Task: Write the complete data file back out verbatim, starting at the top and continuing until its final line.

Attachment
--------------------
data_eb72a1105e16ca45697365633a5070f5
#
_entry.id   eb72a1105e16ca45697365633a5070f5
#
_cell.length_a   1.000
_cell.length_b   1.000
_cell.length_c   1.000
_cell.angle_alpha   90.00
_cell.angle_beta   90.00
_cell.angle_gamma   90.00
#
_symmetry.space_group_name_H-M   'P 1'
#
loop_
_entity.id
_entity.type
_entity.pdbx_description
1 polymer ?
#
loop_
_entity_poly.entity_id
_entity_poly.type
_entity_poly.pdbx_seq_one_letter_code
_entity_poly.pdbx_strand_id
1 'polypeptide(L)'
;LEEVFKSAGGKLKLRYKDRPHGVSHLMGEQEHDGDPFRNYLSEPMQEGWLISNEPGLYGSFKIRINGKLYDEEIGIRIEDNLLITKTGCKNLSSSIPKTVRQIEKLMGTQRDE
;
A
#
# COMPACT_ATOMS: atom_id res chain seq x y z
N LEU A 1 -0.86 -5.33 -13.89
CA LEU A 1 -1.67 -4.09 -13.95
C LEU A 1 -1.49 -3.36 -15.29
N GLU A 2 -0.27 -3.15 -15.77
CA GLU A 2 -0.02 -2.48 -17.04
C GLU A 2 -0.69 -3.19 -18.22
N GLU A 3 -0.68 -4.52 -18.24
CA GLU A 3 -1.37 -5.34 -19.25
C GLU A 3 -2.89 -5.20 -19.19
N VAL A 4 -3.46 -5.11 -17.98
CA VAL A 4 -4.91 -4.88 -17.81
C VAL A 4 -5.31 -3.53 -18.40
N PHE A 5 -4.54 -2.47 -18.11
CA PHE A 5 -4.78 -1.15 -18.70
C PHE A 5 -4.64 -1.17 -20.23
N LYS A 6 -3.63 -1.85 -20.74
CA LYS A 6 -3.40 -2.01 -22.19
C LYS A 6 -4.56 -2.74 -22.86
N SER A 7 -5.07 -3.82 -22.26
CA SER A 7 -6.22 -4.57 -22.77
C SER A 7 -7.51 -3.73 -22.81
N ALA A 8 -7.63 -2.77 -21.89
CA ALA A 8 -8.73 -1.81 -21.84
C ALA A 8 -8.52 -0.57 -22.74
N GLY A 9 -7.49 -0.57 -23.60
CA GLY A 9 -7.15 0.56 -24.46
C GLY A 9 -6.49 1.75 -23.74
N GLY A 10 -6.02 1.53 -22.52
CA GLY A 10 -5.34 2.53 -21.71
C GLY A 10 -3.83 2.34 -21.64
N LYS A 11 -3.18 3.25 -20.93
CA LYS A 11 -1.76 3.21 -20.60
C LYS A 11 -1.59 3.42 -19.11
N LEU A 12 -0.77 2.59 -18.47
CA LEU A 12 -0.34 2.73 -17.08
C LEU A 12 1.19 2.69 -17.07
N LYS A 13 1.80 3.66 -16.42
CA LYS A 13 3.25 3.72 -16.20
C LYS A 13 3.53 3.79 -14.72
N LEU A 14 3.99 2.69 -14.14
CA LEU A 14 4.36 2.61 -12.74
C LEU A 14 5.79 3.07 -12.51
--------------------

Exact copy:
data_eb72a1105e16ca45697365633a5070f5
#
_entry.id   eb72a1105e16ca45697365633a5070f5
#
_cell.length_a   1.000
_cell.length_b   1.000
_cell.length_c   1.000
_cell.angle_alpha   90.00
_cell.angle_beta   90.00
_cell.angle_gamma   90.00
#
_symmetry.space_group_name_H-M   'P 1'
#
loop_
_entity.id
_entity.type
_entity.pdbx_description
1 polymer ?
#
loop_
_entity_poly.entity_id
_entity_poly.type
_entity_poly.pdbx_seq_one_letter_code
_entity_poly.pdbx_strand_id
1 'polypeptide(L)'
;LEEVFKSAGGKLKLRYKDRPHGVSHLMGEQEHDGDPFRNYLSEPMQEGWLISNEPGLYGSFKIRINGKLYDEEIGIRIEDNLLITKTGCKNLSSSIPKTVRQIEKLMGTQRDE
;
A
#
# COMPACT_ATOMS: atom_id res chain seq x y z
N LEU A 1 -0.86 -5.33 -13.89
CA LEU A 1 -1.67 -4.09 -13.95
C LEU A 1 -1.49 -3.36 -15.29
N GLU A 2 -0.27 -3.15 -15.77
CA GLU A 2 -0.02 -2.48 -17.04
C GLU A 2 -0.69 -3.19 -18.22
N GLU A 3 -0.68 -4.52 -18.24
CA GLU A 3 -1.37 -5.34 -19.25
C GLU A 3 -2.89 -5.20 -19.19
N VAL A 4 -3.46 -5.11 -17.98
CA VAL A 4 -4.91 -4.88 -17.81
C VAL A 4 -5.31 -3.53 -18.40
N PHE A 5 -4.54 -2.47 -18.11
CA PHE A 5 -4.78 -1.15 -18.70
C PHE A 5 -4.64 -1.17 -20.23
N LYS A 6 -3.63 -1.85 -20.74
CA LYS A 6 -3.40 -2.01 -22.19
C LYS A 6 -4.56 -2.74 -22.86
N SER A 7 -5.07 -3.82 -22.26
CA SER A 7 -6.22 -4.57 -22.77
C SER A 7 -7.51 -3.73 -22.81
N ALA A 8 -7.63 -2.77 -21.89
CA ALA A 8 -8.73 -1.81 -21.84
C ALA A 8 -8.52 -0.57 -22.74
N GLY A 9 -7.49 -0.57 -23.60
CA GLY A 9 -7.15 0.56 -24.46
C GLY A 9 -6.49 1.75 -23.74
N GLY A 10 -6.02 1.53 -22.52
CA GLY A 10 -5.34 2.53 -21.71
C GLY A 10 -3.83 2.34 -21.64
N LYS A 11 -3.18 3.25 -20.93
CA LYS A 11 -1.76 3.21 -20.60
C LYS A 11 -1.59 3.42 -19.11
N LEU A 12 -0.77 2.59 -18.47
CA LEU A 12 -0.34 2.73 -17.08
C LEU A 12 1.19 2.69 -17.07
N LYS A 13 1.80 3.66 -16.42
CA LYS A 13 3.25 3.72 -16.20
C LYS A 13 3.53 3.79 -14.72
N LEU A 14 3.99 2.69 -14.14
CA LEU A 14 4.36 2.61 -12.74
C LEU A 14 5.79 3.07 -12.51